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Ham Bags & Holidays ~ Winter on Gwynn’s Island
By Ann Sale

     More ham bags in winter, that’s for sure. If you’ll follow me in to Scrooches Market you’ll probably see your first ever ham bag. Scrooches, our only island store, advertises itself on a big rustic sign as The Island Market but Scrooch owned it and just because he died and several other owners have come and gone is no reason for us islanders to change what we call it. If one of us has ‘passed’ the ham bag will be sitting on the counter—somewhere between the day old donuts, reduced of course, and the cash register. An island tradition so old no one seems to know when it started, the ham bag bears the name of the newly deceased and gradually fills with crumpled bills and silver coins, contributions to help the family purchase a ham for the supper after the funeral. There have been decades when the price of a ham was hard to come by—still may be for some of us—so no matter who buys the store, the ham bag tradition conveys.

     It’s true, more of us die in winter, our little cemetery with the road running through it expands and we shiver by the graves as cold winds whip across the water. Maybe to make up for what we fear may be coming, we have a wingding of a Christmas. Like a lot of our homes it’s the old fashioned kind.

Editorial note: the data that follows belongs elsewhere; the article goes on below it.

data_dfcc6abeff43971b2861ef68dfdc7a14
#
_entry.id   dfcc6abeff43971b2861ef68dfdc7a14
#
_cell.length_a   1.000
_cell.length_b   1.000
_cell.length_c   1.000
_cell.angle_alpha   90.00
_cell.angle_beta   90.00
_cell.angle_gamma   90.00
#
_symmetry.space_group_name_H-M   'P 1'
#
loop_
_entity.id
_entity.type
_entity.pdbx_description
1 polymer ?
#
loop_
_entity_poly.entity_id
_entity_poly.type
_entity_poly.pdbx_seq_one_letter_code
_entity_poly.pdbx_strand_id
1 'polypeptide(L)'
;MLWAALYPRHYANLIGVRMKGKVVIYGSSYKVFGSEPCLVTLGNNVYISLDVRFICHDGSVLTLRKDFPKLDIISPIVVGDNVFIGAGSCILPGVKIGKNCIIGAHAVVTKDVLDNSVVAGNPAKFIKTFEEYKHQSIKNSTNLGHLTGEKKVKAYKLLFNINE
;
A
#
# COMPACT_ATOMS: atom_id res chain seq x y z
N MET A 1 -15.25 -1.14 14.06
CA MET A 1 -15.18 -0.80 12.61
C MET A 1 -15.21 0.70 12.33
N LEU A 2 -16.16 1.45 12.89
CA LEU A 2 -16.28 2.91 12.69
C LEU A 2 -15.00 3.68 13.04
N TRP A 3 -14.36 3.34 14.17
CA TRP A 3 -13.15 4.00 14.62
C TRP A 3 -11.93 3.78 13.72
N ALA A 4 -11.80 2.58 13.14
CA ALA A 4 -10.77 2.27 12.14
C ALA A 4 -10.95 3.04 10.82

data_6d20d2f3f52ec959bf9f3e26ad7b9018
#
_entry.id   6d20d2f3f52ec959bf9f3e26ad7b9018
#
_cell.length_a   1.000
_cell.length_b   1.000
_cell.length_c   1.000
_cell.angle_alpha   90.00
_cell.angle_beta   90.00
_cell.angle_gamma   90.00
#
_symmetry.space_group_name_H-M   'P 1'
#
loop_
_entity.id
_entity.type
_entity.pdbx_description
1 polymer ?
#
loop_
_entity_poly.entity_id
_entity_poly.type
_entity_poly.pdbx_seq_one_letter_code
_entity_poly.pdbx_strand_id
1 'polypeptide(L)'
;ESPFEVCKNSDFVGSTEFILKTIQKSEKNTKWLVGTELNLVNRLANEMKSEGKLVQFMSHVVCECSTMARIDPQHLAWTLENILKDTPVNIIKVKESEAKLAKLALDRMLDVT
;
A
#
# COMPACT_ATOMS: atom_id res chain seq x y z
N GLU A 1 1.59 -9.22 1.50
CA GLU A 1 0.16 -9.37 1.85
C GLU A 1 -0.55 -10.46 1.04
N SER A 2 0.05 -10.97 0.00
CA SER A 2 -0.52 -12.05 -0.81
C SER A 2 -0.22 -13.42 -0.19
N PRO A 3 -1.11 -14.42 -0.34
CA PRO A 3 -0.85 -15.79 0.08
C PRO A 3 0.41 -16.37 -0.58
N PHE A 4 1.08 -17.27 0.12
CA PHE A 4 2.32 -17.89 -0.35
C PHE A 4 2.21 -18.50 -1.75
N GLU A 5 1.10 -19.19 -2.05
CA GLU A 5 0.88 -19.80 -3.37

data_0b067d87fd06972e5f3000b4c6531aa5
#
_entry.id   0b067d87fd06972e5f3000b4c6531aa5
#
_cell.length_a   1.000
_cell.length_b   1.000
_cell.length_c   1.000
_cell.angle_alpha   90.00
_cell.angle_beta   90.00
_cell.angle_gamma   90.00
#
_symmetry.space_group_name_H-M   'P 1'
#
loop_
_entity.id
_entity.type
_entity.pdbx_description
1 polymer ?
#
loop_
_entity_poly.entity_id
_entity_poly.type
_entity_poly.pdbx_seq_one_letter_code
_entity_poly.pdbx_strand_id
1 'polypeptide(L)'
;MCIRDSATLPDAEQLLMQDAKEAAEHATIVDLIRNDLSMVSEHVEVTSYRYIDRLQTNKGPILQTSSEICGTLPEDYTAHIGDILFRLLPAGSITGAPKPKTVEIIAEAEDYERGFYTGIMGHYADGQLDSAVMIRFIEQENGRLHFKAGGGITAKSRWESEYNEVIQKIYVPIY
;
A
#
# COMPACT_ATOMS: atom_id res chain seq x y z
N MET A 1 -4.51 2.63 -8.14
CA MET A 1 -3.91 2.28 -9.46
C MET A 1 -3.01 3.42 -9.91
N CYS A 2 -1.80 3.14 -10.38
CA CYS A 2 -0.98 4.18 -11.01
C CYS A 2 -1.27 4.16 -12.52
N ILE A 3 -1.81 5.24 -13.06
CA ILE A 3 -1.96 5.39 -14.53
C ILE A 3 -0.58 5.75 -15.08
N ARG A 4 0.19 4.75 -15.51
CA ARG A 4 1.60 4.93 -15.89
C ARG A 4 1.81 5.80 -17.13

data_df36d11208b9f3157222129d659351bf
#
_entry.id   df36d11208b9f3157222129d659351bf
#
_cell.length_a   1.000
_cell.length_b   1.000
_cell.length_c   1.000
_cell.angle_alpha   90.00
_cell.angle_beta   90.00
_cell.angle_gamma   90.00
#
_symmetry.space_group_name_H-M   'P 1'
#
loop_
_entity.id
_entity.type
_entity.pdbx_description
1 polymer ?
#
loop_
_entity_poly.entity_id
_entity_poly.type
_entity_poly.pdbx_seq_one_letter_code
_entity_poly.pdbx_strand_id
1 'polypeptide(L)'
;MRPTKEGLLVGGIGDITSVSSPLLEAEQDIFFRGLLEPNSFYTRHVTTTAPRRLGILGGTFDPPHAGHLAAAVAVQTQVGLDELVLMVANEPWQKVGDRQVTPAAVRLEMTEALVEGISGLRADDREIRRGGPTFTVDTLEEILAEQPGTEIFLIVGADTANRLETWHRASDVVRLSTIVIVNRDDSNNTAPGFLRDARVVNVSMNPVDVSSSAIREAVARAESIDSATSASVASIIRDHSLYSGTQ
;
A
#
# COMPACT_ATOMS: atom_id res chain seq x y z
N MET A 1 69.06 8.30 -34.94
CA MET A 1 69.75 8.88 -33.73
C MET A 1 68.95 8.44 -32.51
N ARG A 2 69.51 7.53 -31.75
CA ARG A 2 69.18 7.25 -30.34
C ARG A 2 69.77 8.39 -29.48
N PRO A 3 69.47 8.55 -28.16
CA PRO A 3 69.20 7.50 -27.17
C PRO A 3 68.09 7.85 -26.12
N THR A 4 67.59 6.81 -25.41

We start early—but not before Thanksgiving. When the moon is full and the nights crisp as a perfectly done slice of toast we take our skiffs and canoes out on the creeks and carol our way from house to house and pier to pier. Folks have usually started their entertaining then and roasting oysters make the air pungent with salty, smoky scents. Bonfires are blazing near the water and the guests join in our singing—it’s a rousing, raucous unbelievably magic holiday opener.

     Soon candles and wreaths begin to appear at sparkling shutter sided windows transforming our stately old homesteads into a scene Currier and Ives couldn’t touch. We have some cozy cottages and trailer homes too so our kids get to see the occasional neon Santa and nose glowing Rudolph. As we troop to our ‘cultural center’ the Methodist church in days long gone by, we are aware nearly every home is decorated and if a lighted tree isn’t in the yard you can bet the boat in front is aglow. 

     Here we have our island feast with carol singing for all, but our gift of the night is always the songs and beautiful voice of one of our island angels, Judy Ward. We know she could be singing anywhere in the world with the voice she has, and if she didn’t give so much of herself to the rescue squad (one reason she’s called angel) we might have to share her. Judy’s guitar casts a spell and we finish this evening swaddled in gratitude for our blessed island life—and each other. 

     Pretty soon families come, swelling our little population, infusing robustness and joy, but we’re a small community and we don’t forget each other. We know who can’t afford much for their kids this year—who’s lonely and needs a place at the table—who’s troubled and needs just the little gift left by the door. When all of this is done and the company has gone home, we wrap up snugly and trudge our bay whipped beaches so we’re sort of ready when the first ham bag appears at the store. 

© 2001 Ann Sale. All Rights Reserved.

Readers may contact Ann Sale via email asale@crosslink.net


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